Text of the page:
CITY HALL — Recreational weed sales could be delayed until July 1 after a proposed ordinance was narrowly approved out of a city committee Tuesday.
The measure, authored by Ald. Jason Ervin and co-sponsored by 19 other aldermen who comprise the Aldermanic Black Caucus, will head to the full City Council for a vote Wednesday.
In a dramatic 10-9 vote, the proposal passed at a Committee on Oversight and Equity on Tuesday.
Alds. Sophia King (4th), Roderick Sawyer (6th), David Moore (17th), Raymond Lopez (15th), Jeanette Taylor (20th), Byron Sigcho-Lopez (25th), Walter Burnett Jr. (27th), Ervin (28th), Carrie Austin (34th) and Carlos Ramirez-Rosa (35th) voted to approve the measure.
Alds. Daniel La Spata (1st), Pat Dowell (3rd), George Cardenas (12th), Michael Rodriguez (22nd), Ariel Reboyras (30th), Felix Cardona (31st), Gilbert Villegas (36th), Andre Vasquez (40th) and Brendan Reilly (42nd) voted against the measure.
Dowell, chosen by Mayor Lori Lighfoot to replace Austin as chair of the powerful Budget Committee, was the only Black Caucus member to vote against the proposed ordinance she co-sponsored.
If approved at City Council, the proposal would delay recreational cannabis sales from Jan. 1 to July 1. Black Caucus members have said they are pushing for the ban because of a lack of minority ownership in dispensary operators.
With state-licensed medical marijuana dispensaries getting the first wave of recreational marijuana licenses under the state’s process, all 11 firms permitted to sell weed on Jan. 1 in Chicago are owned by white men.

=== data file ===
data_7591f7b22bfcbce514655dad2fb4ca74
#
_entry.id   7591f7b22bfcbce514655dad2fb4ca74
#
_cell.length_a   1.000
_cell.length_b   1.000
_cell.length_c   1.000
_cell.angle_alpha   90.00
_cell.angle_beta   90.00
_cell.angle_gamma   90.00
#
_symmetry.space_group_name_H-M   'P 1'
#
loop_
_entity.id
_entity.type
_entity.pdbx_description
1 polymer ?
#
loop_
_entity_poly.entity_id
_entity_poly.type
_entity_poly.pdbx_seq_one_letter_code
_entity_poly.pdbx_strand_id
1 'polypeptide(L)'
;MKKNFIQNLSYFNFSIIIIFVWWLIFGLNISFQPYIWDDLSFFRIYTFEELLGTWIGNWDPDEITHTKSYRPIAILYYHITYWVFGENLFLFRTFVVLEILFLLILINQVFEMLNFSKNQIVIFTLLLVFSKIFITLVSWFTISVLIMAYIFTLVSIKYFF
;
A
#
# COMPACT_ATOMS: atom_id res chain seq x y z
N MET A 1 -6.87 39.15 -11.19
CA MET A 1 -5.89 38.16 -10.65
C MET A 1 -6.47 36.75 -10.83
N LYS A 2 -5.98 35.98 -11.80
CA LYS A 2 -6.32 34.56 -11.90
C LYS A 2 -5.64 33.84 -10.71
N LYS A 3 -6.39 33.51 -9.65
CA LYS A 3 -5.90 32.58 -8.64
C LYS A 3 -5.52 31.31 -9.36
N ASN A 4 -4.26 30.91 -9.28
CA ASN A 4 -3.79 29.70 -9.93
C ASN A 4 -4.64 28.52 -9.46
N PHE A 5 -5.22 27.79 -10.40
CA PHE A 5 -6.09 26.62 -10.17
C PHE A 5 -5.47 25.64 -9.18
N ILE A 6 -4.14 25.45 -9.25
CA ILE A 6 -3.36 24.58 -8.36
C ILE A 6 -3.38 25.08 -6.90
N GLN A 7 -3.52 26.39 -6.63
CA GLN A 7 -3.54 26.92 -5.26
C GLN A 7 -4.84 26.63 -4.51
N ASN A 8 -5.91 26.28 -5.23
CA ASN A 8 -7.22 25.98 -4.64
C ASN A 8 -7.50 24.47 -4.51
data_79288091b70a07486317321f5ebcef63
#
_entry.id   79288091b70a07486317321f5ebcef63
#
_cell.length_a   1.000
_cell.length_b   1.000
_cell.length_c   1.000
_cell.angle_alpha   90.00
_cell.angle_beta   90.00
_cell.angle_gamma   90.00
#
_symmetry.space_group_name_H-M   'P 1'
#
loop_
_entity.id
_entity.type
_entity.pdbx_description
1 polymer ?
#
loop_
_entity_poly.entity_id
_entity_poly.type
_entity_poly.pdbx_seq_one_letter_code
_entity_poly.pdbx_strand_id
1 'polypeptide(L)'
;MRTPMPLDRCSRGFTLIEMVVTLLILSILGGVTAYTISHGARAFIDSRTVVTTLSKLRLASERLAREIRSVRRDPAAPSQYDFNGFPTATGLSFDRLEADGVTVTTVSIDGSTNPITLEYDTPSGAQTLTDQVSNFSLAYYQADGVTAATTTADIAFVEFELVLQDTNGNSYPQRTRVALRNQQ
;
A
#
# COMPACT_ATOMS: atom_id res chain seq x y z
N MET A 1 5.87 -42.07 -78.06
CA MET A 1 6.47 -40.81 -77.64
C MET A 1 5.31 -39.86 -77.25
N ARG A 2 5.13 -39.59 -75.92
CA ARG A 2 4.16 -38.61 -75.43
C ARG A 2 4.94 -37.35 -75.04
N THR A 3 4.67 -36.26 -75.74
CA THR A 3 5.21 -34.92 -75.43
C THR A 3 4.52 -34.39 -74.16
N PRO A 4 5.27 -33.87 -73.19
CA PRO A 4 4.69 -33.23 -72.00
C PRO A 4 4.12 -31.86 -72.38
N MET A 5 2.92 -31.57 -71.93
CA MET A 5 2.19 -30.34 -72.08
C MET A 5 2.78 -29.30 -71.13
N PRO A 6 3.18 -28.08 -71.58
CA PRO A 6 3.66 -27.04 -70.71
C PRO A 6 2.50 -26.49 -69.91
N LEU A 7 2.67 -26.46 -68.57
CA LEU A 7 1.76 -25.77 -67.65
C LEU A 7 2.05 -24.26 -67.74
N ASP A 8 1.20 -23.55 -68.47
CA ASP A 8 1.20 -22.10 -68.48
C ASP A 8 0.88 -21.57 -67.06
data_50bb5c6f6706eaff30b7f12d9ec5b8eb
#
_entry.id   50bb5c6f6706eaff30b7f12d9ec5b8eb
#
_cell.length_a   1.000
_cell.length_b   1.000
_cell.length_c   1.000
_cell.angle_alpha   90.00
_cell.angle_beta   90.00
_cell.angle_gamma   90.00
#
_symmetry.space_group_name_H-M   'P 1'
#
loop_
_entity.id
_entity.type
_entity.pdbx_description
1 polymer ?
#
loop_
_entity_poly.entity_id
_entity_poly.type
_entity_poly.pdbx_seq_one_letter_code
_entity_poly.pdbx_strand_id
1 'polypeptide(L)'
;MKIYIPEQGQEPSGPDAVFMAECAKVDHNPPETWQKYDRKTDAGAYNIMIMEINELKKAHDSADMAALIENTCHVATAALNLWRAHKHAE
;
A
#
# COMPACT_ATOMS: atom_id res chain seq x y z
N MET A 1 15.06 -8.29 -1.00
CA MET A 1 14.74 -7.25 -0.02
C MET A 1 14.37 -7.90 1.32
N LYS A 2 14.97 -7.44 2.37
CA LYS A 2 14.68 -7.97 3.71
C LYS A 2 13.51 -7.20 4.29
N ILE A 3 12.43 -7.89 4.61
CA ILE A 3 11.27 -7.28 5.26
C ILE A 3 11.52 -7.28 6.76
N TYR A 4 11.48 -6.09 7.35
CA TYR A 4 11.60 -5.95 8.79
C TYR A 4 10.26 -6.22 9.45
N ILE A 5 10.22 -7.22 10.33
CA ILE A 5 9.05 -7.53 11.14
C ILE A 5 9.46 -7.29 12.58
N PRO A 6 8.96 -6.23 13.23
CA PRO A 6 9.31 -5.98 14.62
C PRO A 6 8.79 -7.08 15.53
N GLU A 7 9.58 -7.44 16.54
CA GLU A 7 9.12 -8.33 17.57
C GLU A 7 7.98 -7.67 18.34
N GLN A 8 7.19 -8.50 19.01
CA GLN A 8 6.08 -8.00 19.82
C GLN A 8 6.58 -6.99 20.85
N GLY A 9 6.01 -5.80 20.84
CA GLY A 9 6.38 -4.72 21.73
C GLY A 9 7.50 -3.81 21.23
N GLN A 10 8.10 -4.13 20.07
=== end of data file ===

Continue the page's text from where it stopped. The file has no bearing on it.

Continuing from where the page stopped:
Austin, who chairs the committee, said she voted in solidarity with the Black Caucus, of which she is a member. That’s a change in course from earlier this month, when Austin said she was against delaying sales and hoped Ervin would drop the measure.
“My colleagues felt that there wasn’t enough input. So I’m going to go with them. They have been the ones that have been meeting with the governor, as well as the mayor,” Austin said Tuesday. “So I’m taking their instructions.”
Prior to the committee hearing, aldermen received a memorandum from the mayor’s office that said the administration had taken the Black Caucus’ concerns and discussed them with the state. The memorandum, copied below, formally addresses a list of equity demands from the caucus.
Ervin, who chairs the Black Caucus, said the memorandum was too little, too late.
“Now, at the 99th hour this comes up,” he said. “At the time they realize that the votes are here to pass something, then people want to come up with a specific type of plan.”
In a statement, Lightfoot said she still opposes the proposed ordinance to delay weed sales.
“I have repeatedly asked the members of the Black Caucus to devise a strategy that addresses equity. Instead, we have primarily been met with a litany of complaints but no tangible solutions,” Lightfoot said. “Crossing our arms and walking away is a tactic, not a strategy, and is not only unacceptable but irresponsible.”
Lightfoot said city leaders have a “tremendous opportunity” to work together toward “truly equitable legalization.”